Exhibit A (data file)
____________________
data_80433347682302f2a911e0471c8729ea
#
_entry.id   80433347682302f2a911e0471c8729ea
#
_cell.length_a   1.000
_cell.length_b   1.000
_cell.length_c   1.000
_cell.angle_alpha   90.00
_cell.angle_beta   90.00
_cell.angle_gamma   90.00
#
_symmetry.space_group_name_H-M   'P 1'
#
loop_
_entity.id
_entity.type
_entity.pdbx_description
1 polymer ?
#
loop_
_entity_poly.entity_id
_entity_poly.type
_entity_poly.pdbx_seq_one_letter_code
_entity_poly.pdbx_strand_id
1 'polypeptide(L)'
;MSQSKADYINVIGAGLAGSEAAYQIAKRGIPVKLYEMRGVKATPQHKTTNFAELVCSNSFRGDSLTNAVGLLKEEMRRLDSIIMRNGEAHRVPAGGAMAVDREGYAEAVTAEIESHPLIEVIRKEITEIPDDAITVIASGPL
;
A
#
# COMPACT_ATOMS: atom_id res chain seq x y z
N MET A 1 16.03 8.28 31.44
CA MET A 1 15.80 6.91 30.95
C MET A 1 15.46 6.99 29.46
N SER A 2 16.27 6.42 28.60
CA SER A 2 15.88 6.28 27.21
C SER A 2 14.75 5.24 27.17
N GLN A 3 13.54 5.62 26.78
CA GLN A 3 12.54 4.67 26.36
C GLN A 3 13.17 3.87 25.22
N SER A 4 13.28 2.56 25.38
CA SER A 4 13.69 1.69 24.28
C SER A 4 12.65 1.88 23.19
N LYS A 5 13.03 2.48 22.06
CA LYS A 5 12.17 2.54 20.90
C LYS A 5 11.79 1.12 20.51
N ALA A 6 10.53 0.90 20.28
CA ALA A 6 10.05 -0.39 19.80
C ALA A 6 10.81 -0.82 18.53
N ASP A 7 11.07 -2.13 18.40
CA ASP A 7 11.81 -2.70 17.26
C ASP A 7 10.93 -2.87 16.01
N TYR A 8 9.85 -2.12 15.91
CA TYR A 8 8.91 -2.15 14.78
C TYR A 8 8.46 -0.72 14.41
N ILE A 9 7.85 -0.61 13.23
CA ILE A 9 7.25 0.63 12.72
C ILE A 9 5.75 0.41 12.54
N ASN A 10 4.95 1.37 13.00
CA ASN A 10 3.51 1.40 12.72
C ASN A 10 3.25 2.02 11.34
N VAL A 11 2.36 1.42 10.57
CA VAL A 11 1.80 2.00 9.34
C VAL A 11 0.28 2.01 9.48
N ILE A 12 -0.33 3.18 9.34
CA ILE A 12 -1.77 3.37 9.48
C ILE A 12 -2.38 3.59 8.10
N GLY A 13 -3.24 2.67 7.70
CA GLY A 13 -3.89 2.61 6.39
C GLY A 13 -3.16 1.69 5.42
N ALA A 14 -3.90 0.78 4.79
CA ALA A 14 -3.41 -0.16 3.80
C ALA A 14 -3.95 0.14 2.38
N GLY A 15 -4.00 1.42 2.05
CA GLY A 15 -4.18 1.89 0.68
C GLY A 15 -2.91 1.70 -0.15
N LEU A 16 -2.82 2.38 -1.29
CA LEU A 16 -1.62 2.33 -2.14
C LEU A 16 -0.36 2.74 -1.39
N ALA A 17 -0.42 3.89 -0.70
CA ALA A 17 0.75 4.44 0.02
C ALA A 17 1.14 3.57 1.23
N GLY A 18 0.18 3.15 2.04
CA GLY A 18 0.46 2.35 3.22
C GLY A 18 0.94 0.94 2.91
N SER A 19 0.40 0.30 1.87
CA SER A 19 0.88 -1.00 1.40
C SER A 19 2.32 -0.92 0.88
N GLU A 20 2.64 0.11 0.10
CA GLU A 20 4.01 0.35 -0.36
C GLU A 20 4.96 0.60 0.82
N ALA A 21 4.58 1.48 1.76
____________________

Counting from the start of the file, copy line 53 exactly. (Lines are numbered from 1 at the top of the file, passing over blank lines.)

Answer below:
CA TYR A 8 8.91 -2.15 14.78